Christian Ethics: This Year's Dilemma
Russell Moore is President of the Southern Baptist Ethics & Religious Liberty Commission. He formerly served as Dean of the School of Theology at The Southern Baptist Theological Seminary and executive director of the Carl F. H. Henry Institute for Evangelical Engagement. Dr. Moore is the author of The Kingdom of Christ: The New Evangelical Perspective (Crossway, 2004) and Adopted for Life: The Priority of Adoption for Christian Families and Churches (Crossway, May 2009).
- 2009 May 04
Every year at the conclusion of Christian ethics class here at Southern Seminary, I give my students a final ethical situation to answer for their final examination. They are graded not on their conclusion, but on how they arrived there. The question below is this year’s dilemma. They’ll answer, and then we’ll discuss it communally as a class on Thursday. Here it is:
This question takes place sometime in the future, in your ministry.
Joan is a fifty year-old woman who has been visiting your church for a little over a year. She sits on the third row from the back, and usually exits during the closing hymn, often with tears in her eyes. Joan approaches you after the service on Sunday to tell you that she wants to follow Jesus as her Lord.
You ask Joan a series of diagnostic questions about her faith, and it is clear she understands the gospel. She still seems distressed though. When you ask if she’s repented of her sin, she starts to cry and grit her teeth.
“I don’t know,” she says. “I don’t know how…I don’t know where to start…Can I meet with you privately?”
You, Joan, and a godly Titus 2-type women’s ministry leader in your church meet in your office right away, and Joan tells you her story.
She wasn’t born Joan. She was born John. From early on in John’s life, though, he felt as though he was “a woman trapped in a man’s body.” Joan says, “I don’t mean to repeat that old shopworn cliché, but it really is what I felt like.”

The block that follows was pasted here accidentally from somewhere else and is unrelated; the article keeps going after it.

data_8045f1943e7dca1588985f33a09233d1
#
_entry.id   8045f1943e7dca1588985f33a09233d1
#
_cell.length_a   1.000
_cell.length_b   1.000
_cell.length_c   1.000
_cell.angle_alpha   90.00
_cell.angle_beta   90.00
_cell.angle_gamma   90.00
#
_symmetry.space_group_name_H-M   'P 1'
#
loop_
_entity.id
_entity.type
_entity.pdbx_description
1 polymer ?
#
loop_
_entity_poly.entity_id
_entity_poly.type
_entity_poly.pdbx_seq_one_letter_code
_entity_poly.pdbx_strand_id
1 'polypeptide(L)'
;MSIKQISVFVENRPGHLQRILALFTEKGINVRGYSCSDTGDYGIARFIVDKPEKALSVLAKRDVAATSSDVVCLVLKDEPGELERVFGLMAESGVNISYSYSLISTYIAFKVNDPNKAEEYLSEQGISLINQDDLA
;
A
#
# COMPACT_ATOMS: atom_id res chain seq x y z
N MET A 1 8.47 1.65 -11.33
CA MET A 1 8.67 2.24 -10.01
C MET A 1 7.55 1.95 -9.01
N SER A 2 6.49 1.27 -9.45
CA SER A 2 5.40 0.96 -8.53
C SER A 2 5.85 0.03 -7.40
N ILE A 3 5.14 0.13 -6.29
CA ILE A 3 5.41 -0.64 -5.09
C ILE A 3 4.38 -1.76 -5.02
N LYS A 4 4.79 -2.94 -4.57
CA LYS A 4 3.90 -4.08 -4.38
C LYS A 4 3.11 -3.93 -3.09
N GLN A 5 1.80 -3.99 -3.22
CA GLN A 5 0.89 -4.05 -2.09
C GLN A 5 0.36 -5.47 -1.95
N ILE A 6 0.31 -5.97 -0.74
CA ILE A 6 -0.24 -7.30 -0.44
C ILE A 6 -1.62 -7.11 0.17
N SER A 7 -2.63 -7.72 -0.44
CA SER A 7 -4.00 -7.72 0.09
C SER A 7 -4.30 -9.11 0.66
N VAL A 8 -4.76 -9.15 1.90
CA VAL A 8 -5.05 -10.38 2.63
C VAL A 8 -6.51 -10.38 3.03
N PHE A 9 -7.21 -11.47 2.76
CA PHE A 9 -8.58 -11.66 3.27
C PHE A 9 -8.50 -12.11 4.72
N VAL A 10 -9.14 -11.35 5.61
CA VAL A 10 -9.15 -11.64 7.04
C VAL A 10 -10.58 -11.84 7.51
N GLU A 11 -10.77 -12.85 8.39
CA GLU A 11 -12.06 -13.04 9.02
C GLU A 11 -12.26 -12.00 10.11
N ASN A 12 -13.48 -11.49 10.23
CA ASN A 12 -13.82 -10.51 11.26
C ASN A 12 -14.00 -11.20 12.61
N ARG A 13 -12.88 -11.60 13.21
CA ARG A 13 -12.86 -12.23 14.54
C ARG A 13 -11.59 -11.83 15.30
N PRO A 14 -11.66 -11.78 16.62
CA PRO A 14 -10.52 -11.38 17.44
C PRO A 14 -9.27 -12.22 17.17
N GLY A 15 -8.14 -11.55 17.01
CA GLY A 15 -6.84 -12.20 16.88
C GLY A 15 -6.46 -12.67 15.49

Joan tells you that when she was twenty she began the process of “transitioning” from life as a man to life as a woman. She underwent extensive hormone therapy, followed by extensive plastic surgery—including so-called “gender reassignment surgery.” She has lived for the past thirty years—physically and socially—as a woman.
“I want to do whatever it takes to follow Jesus,” Joan tells you. “I want to repent…I just, I don’t know how to do it.”
“I am surgically now a woman. I’ve taken hormones that give me the appearance and physical makeup of a woman,” she says. “Even if I were to put on a suit and tie right now, I’d just look like a woman with a suit and tie. Not to mention the fact that, well, I am physically…a woman.”
“To complicate matters further,” Joan says through tears, “I adopted my daughter, Clarissa, when she was eight months old and she’s ten years old now. She doesn’t know about my past life as…as a man. She just knows me as her Mom.”
“I know the sex change surgery was wrong. I know that my life is twisted. I’m willing to do whatever Jesus would have me to do to make it right,” she says. “But what would Jesus have me to do?”
Joan asks you, “Am I too messed up to repent and be saved? If not, what does it mean for me to repent and live my life as a follower of Jesus? What is right for me to do?”
Show me, step-by-step, what you would say to Joan. Show me what you would tell her to do, short-term and long-term, and show me why in terms of a Christian ethic. Use Scripture, Christian theology, and wisdom to demonstrate not just your final decisions, but how you arrived at them.
You may use any resource that would be available to you in a real life pastoral situation. This includes Holy Scripture, books, articles, and the seeking of outside counsel from others.
Furthermore, show me how you would lead the rest of your congregation to think through and act in this situation with the mind of Christ.